Jordan Jollies - Day Two
Jordan’s main road system is very easy to understand. It’s all north-south, and all to do with connecting Amman in the north and Aqaba in the south. There are three roads: the Desert Highway to the east is a modern, high-speed motorway. The westernmost road runs along the Dead Sea coast for most of its length.
But the best road for tourists is the Kings Highway, also known as the Kings Road and the Kings Way. It follows an ancient trading route and it’s not a motorway. Some sections of it are dual-carriageway, but long stretches are two-lane blacktop and seriously wiggly.
We took the Kings Highway north, and had our first experience of Jordan’s extremely unflat landscape. For miles and miles we were heading down into the Jordan Valley. By the time the River Jordan hits the Dead Sea it is 800 meters below sea level. Add that to the mountains that are over 1000 meters above sea level and you have a recipe for some very picturesque sights.
Charl at The Mariam Hotel in Madaba had recommended The Olive Branch Hotel in Jerash. Being stupid we assumed it would be in the middle of the town, but of course we were wrong. I bought a SIM card from FastLink, one of Jordan’s three mobile operators, and called the hotel. It is about 7 km outside the town, on top of a mountain.
The drive to the hotel was fairly hairy, especially the last couple of kilometers where we left the main road and went into almost vertical mode. I don't think I managed to get the car out of first gear all the way up. But of course, when you get up there you have an utterly mind-blowing view.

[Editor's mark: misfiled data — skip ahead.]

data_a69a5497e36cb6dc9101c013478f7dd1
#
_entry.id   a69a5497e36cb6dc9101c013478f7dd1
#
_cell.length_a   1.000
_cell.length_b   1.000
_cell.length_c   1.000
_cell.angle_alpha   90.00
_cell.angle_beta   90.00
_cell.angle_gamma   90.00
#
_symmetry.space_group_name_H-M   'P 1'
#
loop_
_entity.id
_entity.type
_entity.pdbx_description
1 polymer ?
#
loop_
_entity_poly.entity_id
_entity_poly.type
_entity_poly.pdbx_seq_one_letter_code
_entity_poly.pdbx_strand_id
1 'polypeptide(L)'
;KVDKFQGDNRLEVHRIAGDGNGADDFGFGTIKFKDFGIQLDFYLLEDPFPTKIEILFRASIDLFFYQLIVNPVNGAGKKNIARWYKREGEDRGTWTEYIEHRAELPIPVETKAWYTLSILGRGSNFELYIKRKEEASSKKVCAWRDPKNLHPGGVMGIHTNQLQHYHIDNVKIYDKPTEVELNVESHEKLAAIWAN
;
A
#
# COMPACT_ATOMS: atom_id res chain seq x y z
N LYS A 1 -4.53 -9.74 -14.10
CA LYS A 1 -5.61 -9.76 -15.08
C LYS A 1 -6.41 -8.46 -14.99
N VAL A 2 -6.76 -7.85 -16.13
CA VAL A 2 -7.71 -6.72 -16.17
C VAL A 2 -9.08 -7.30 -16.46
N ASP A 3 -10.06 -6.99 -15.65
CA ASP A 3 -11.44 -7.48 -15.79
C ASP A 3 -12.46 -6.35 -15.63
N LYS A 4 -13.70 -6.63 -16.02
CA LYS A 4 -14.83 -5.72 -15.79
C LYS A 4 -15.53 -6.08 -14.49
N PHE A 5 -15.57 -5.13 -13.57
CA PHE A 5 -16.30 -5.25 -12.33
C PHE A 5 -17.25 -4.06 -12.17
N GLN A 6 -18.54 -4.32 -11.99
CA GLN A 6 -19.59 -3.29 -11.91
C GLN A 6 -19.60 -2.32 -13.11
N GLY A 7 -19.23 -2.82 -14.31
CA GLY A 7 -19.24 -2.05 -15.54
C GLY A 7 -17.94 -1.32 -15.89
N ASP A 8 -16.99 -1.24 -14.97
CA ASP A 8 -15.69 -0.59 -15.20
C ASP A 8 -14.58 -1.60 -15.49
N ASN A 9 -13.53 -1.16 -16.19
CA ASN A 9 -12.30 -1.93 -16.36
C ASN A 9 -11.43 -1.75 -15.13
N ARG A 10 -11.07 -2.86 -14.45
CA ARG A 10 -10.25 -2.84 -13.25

Having checked in we then went back down to Jerash to do the Roman stuff. There's a bunch of tourist shops clustered around the entrance and Offspring and I were both talked into buying keffiyahs (which turned out to be extremely useful in Jordan's winter climate - it's a hat, it's a scarf, it's a towel. Dip a corner into soup and it's a ready source of nutrients) .
The Roman city of Jerash is huge: we probably spent three or four hours exploring it. There are two amphitheatres, a racetrack, numerous temples and other things.
We had lunch at the Rest House in the Roman site, and then BetterArf announced she wanted to look at the (allegedly) nearby Dibbin National Park. No, I could not find it. But we did have a very exciting drive through the edge of the Suf Refugee Camp and then up, down and around a mountain.
Back at the hotel just after dusk, Offspring retired to bed and BetterArf and I went to see if there was any food or beer kicking about in the hotel. We found the dining room. It was cold, stark and initially unwelcoming. There was a log fire in one corner but there was a cluster of people around it so we had to huddle around a gas heater. After a while all but one of the cluster disappeared and the remaining guy invited us over. He was a social worker with UNWRA (United Nations Relief and Works Agency) as were the rest of the cluster. They were in this hotel for a two-week training course. The rest of the gang began to drift back after a while and we began to learn a lot more about Palestinian refugee camps in Jordan than we had bargained for. Actually I never knew there were any such things.
Eventually the Director of the Agency turned up, and so did the food. She invited us to dine with them and was very keen to arrange for us to visit some of the larger camps. We declined.